See here the impliments make all men stoop
Page No:
p.55
Poem Title:
On a Captain's Sword, lying on a Lady's Whoop.
Attribution:
Alexander Pennecuik (title-page).
Attributed To:
Alexander Pennecuik
First Line:
My jolly aged aunt as frank as old
Page No:
pp.56-59
Poem Title:
Mr. Pennecuik on the first Day of the New Year, going to pay a Visit to the Lady , his Aunt, she made him a Present of a Piece of Gold, commonly called a Jacobus, in Return of which, Mr. Pennecuik made the following Poem.
Attribution:
Alexander Pennecuik (title-page).
Attributed To:
Alexander Pennecuik
First Line:
Why should I weep why censured by the law
Page No:
p.56
Poem Title:
A Lady Comforting her self the best Way she can, after losing her Maiden-head.
Attribution:
Alexander Pennecuik (title-page).
Attributed To:
Alexander Pennecuik
First Line:
Was shot at Preston for the r----l cause
Page No:
pp.59-60
Poem Title:
Mr. Pennecuik coming by a Tavern in the Country...
Attribution:
Alexander Pennecuik (title-page).
Attributed To:
Alexander Pennecuik
First Line:
It was very fair and far from being trick
Page No:
p.60
Poem Title:
An Epistle to a Highland Judge, from whom a lewd Woman stole a considerable Sum.
Attribution:
Alexander Pennecuik (title-page).
Attributed To:
Alexander Pennecuik
First Line:
Since Will and Meg are married
Page No:
pp.61-62
Poem Title:
A Poem on Will and Meg.
Attribution:
Alexander Pennecuik (title-page).
Attributed To:
Alexander Pennecuik
First Line:
A gauger never can be called a fool
Page No:
pp.62-64
Poem Title:
The Character of a Gauger.
Attribution:
Alexander Pennecuik (title-page).
Attributed To:
Alexander Pennecuik
First Line:
At Cana once heaven's Lord was pleased
Page No:
p.62
Poem Title:
On the 29th January G----- I.
Attribution:
done by Lady Cranston.
Attributed To:
Lady Cranston
First Line:
In Anna's days when all was sold
Page No:
p.64
Poem Title:
A Cliver Poem made in the Canongate Guard-house, at the Request of Several Officers, apprehending Mr. Pennecuik going Home to his Quarters being late.
Attribution:
Alexander Pennecuik (title-page).
Attributed To:
Alexander Pennecuik
First Line:
Datty how goes the honest trade
Page No:
pp.65-75
Poem Title:
The Presbyterian Pope; Or, A Dialogue in the City Guard, twixt a Kirk Treasurer and Meg, a Lady of the Game.
Attribution:
Alexander Pennecuik (title-page).
Attributed To:
Alexander Pennecuik
First Line:
The zealot
Page No:
p.65
Poem Title:
[No title]
Attribution:
Attributed To:
Not attributed
First Line:
Who prompts the spouse
Page No:
p.65
Poem Title:
[No title]
Attribution:
But. Post. Works.
Attributed To:
Not attributed
First Line:
I do believe tis in my power
Page No:
pp.75-76
Poem Title:
The Kirk Treasurer's Creed.
Attribution:
Alexander Pennecuik (title-page).
Attributed To:
Alexander Pennecuik
First Line:
When popery was pulled down in days of yore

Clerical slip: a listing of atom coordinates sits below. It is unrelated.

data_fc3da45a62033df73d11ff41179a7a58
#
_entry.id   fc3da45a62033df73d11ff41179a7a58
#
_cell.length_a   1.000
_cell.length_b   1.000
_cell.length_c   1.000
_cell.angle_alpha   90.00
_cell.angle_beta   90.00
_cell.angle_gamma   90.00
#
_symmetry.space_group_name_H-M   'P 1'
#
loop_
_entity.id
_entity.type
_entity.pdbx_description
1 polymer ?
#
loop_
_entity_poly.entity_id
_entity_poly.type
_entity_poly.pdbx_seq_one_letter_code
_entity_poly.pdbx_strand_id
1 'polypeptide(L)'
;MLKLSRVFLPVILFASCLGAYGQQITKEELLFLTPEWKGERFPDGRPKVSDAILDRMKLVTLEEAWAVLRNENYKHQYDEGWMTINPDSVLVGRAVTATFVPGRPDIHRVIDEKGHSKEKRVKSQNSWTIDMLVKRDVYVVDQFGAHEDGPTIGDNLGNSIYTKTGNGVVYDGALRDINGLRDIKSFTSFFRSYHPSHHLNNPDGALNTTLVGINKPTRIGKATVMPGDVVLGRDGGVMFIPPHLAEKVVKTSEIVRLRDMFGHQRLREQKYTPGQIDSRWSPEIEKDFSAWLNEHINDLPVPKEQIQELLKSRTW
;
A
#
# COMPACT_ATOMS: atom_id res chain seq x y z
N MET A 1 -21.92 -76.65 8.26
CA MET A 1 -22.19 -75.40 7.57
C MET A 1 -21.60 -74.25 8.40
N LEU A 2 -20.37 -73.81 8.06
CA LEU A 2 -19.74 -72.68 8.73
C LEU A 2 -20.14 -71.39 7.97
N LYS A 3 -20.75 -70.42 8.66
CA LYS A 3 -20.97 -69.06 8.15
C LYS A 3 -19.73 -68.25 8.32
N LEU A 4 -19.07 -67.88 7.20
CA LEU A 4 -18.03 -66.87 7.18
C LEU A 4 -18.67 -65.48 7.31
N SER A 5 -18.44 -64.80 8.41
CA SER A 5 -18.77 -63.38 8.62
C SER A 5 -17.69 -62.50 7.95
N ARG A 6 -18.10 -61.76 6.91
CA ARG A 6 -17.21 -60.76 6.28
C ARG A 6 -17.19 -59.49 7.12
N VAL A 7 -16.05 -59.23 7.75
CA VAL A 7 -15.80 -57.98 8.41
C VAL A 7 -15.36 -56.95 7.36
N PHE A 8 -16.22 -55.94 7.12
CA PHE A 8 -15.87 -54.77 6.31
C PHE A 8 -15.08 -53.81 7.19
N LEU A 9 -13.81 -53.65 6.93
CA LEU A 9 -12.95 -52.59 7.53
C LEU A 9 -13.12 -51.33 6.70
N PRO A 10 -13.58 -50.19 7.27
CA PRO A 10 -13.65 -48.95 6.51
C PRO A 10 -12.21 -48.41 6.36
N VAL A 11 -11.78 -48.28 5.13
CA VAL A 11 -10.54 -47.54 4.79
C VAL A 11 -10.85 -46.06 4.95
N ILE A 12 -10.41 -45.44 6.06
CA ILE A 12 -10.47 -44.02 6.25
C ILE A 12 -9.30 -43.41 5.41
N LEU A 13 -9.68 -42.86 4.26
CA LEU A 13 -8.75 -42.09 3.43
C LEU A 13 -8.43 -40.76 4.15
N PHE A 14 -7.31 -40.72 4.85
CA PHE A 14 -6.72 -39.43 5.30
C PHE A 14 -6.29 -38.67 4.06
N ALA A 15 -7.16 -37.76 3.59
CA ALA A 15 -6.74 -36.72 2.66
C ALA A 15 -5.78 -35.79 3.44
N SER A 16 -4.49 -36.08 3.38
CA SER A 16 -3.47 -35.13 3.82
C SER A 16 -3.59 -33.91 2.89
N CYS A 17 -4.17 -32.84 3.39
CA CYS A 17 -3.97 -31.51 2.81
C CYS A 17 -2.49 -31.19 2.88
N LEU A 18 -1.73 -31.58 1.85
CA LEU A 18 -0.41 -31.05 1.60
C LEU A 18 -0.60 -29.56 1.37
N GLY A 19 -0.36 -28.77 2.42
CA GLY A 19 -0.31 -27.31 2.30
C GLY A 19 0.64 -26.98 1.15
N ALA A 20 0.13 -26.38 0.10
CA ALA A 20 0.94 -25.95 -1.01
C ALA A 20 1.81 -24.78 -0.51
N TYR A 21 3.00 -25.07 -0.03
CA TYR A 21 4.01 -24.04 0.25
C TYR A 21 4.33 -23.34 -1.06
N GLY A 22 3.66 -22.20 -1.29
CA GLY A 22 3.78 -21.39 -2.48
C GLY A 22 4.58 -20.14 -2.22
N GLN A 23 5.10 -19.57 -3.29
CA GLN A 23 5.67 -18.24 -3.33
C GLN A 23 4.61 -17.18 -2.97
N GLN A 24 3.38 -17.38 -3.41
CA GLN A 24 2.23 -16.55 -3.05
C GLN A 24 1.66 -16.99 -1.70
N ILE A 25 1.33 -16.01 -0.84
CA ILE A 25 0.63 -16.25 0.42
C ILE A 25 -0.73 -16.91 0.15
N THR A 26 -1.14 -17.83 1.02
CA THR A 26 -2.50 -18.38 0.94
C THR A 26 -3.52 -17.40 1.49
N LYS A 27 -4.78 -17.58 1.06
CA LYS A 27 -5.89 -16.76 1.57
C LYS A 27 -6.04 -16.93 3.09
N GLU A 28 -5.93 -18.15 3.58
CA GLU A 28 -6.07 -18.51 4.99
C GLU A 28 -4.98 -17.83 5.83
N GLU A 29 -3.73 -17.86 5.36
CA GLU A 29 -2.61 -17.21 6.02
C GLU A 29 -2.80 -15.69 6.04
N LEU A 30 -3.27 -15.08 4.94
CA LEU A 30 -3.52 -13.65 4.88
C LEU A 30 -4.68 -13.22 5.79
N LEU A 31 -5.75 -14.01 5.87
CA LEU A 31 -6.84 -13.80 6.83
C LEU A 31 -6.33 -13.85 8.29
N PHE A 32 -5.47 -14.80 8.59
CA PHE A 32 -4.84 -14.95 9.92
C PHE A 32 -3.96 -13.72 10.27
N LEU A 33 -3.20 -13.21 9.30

Page No:
pp.76-85
Poem Title:
Rome's Legacy to the Kirk of Scotland; A Satyr on the Stool of Repentance.
Attribution:
Alexander Pennecuik (title-page).
Attributed To:
Alexander Pennecuik
First Line:
Now till her Archie with your slaughter knife
Page No:
p.85
Poem Title:
Epithalamium on the Marriage of Archibald White Butcher, upon Janet Hutchinson, 5 April, 1716
Attribution:
Alexander Pennecuik (title-page).
Attributed To:
Alexander Pennecuik
First Line:
Rival let us like friends agree
Page No:
p.86
Poem Title:
Mr. Pennecuik's Answer to his Rival's written Challenge, when he married Jasper Wood's Daughter
Attribution:
Alexander Pennecuik (title-page).
Attributed To:
Alexander Pennecuik
First Line:
Dear sister I want words for to express
Page No:
pp.87-88
Poem Title:
Mr. Pennicuik's Vercising a Letter from Holland, Wrote by the Master of Burley to his Sister, for helping him to escape out of Prison.
Attribution:
Alexander Pennecuik (title-page).
Attributed To:
Alexander Pennecuik
First Line:
My lord your lordships servitor doth not expect
Page No:
p.87
Poem Title:
Mr. Pennicuik's Petition to Lord Cullen in behalf of John Gordon of Edentore, vercified.
Attribution:
Alexander Pennecuik (title-page).
Attributed To:
Alexander Pennecuik
First Line:
How cruel have I been unto my self
Page No:
p.88
Poem Title:
A Country Nottar's Meditations on Mr. Pennicuik's Prophecy.
Attribution:
Alexander Pennecuik (title-page).
Attributed To:
Alexander Pennecuik
First Line:
I'll tell you a tale should not be forgotten
Page No:
p.89
Poem Title:
On a Cameronian Butter-Wife at the Bow-head.
Attribution:
Alexander Pennecuik (title-page).
Attributed To:
Alexander Pennecuik
First Line:
Satan to ruin mankind in the root
Page No:
pp.89-90
Poem Title:
A Satyr on the Tea Table.
Attribution:
Alexander Pennecuik (title-page).
Attributed To:
Alexander Pennecuik
First Line:
On ship board went the church at heaven's command
Page No:
pp.90-93
Poem Title:
The Seaman's and Carpenters Honours.
Attribution:
Alexander Pennecuik (title-page).
Attributed To:
Alexander Pennecuik
First Line:
Where went the virgin mother of our god
Page No:
pp.93-94
Poem Title:
The Stablers Honours
Attribution:
Alexander Pennecuik (title-page).
Attributed To:
Alexander Pennecuik
First Line:
A new born world the gardener's task began
Page No:
pp.94-96
Poem Title:
The Gardners Honours
Attribution: